Album Picks: Future Islands, Lavender Country, Liars, Caetano Veloso

Posted by Billy Gil, March 25, 2014 09:23am | Post a Comment

Future Islands - Singles (LP, CD, Cassette or Download)

It’s a gutsy move to call your album Singles, but in the case of Future Islands, their fourth album and first for 4AD, it’s appropriate. The album is packed with songs that are both immaculately written and catchy as hell, as Future Islands mine new wave and pop-rock for all they’re worth. Just as lead singer Samuel Herring’s dynamite performance style and swingin’ dance moves have won people over (David Letterman, famously), the band gives it their all on songs like “Seasons (Waiting On You).” Herring’s emotional, throaty tenor, which can warp into a growl in an instant, is given the perfect backdrop of stargazing new-wave rock that should bring together fans of everyone from Bruce Springsteen to The Cure to The Killers with lighter-waving glee. The synths of “Spirit” bring up memories of B-Movie's “Nowhere Girl,” but Herring’s unique voice keep Future Islands from ever veering into purely nostalgic territory. “A Song For Our Grandfathers” is dreamy yet packs an emotional punch. Herring seems to get more and more insistent over the sprightly “Light House,” almost completely out of step with the band, yet it works so much better than it would have if he played it straight, getting in your face and making it impossible to merely have the song on in the background. On “Like the Moon,” a sexy, pulsating groove gives Herring the chance to kill it vocally, crooning romantically. But his best vocal performance comes next, on “Fall From Grace”—over a simple waltz, Herring goes deep into the bowels of his voice to deliver a performance somewhere between Tom Waits, The National’s Matt Berniger and a black metal singer. Charisma like his doesn’t come around all the time, and as a band, Future Islands are smart enough to stay out of the way while crafting terrific songs that stand on their own. Before you know it, you’ve listened to Singles like five times and still can’t wait to hear it again.



Lavender Country - Lavender Country (LP, CD or Download)

Lavender Country’s resurgence after decades of obscurity is one of the more remarkable stories in underground music you’ll hear. The band is legendary for being the first-known band to write a gay-themed country album, 1973’s Lavender Country. The band of two gay men, one lesbian and one straight man proved a unified front as activists in the mid-’70s gay civil rights movement, performing at the first Seattle Pride in 1974 and playing at other Pride events in Oregon and California before breaking up in 1976. Nearly a quarter of a century after that, they were yanked out of near anonymity when they were recognized by the Journal of Country Music in 2000 and have been playing live once again. Revisiting their debut album in this reissue reveals how well it’s held up as a warm collection of classic country songs with a gay thematic flair. “Come Out Singing” is kind of country kin to Tom Robinson’s “Glad to Be Gay,” as Patrick Haggerty sings “Wakin’ up to say hip hip hooray, I’m glad I’m gay” over sprightly piano, guitar and fiddle. “Waltzing Will Trilogy’s” country jangle masks a heartbreaking story of a young man forced into electroshock therapy for being gay, a stunning reminder of how recently such treatment was considered the norm. “Georgie Pie” sounds more like British folk than country, even Beatles-esque in its morose arrangement and poetic lyrics (“If I touched you in the street, would your mouth go dry?” Haggerty sings of a man hiding his sexuality). Though Lavender Country draw attention for how rare it is to have a country band singing about gay men and women—and for badass, bawdy songs like “Cryin’ These Cocksucking Tears”—at their heart, these are plain ol’ country songs, detailed the struggles of oppressed people.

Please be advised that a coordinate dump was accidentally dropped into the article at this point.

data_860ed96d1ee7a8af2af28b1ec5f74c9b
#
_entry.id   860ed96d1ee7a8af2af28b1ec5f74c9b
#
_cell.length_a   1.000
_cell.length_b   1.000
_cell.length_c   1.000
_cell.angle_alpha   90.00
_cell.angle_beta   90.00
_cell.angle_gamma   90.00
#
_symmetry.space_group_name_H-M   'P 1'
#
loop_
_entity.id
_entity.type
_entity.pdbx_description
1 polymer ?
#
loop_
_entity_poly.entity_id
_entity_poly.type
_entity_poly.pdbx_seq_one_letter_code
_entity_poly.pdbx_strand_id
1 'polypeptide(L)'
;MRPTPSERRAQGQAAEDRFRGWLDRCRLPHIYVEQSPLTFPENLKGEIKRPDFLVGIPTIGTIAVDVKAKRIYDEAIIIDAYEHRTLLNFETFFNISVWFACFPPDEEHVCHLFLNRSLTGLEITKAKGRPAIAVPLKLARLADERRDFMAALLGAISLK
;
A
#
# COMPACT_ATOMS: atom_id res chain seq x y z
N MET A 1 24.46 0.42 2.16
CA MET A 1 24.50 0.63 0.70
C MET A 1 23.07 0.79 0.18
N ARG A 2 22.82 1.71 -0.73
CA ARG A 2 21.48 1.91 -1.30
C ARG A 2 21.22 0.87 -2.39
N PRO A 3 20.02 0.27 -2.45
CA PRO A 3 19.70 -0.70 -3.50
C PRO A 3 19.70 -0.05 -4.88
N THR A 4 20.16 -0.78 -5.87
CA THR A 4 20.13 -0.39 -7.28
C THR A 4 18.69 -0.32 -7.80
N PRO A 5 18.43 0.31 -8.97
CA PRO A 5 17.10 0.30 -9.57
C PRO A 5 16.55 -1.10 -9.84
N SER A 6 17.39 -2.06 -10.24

Liars - Mess (LP or CD)

Mess is a truly f-ed up party record. “TAKE MY PANTS OFF. SMELL MY SOCKS. EAT MY FACE OFF” Angus Andrew sings like a downtuned sexual robot over ravey opener “Mask Maker,” with weird noise breaks and touches that bring us back to Liars’ first, electroclash album. That song seamlessly moves into the nasty “Vox Tuned D.E.D.,” a slithering jam that should land anyone with a darkwave/EBM fetish in heaven. “I’m No Gold” sounds more like the kind of atonal headlong rockers found on Liars and Sisterworld, with synths in the place of guitars. Though the album doesn’t maintain that level of energy throughout, they thankfully continue to explore some of the more mature territory they embarked on with their last album, WIXIW, on songs like the spare “Can’t Hear Well” and grimy “Darkslide,” the latter a foray into British-style dubstep, while songs like “Boyzone” recall the noise experiments of earlier albums like the great Drum’s Not Dead. But it’s the party jams that stay with you the longest here, like the minimal wave-inspired “Mess On a Mission.” Without compromising an inch, Liars have made their most fun album in years.



Caetano Veloso Abracaco (CD)

Finally released in the U.S., the latest from the master of Tropicalia sees Caetano Veloso stretching into new textures. Oftentimes an older, established artist such as Veloso venturing into rock territory can spell trouble, but Veloso only adds to his already rich sound where he feels he needs to, throwing cruddy guitar and downtuned vocals into the otherwise buoyant “A Bossa Nova E Foda,” giving “Estou Triste” a Velvetsy waltz feel and throwing rhythmic curveballs into “Funk Melodico,” from two-step beat breaks to beatboxing. At 71, Veloso can still keep us guessing on Abracaco.

See all of this week's new releases here.

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Album Picks (146), New Albums (213), New Releases (215), Future Islands (10), Lavender Country (1), Liars (13), Caetano Veloso (3)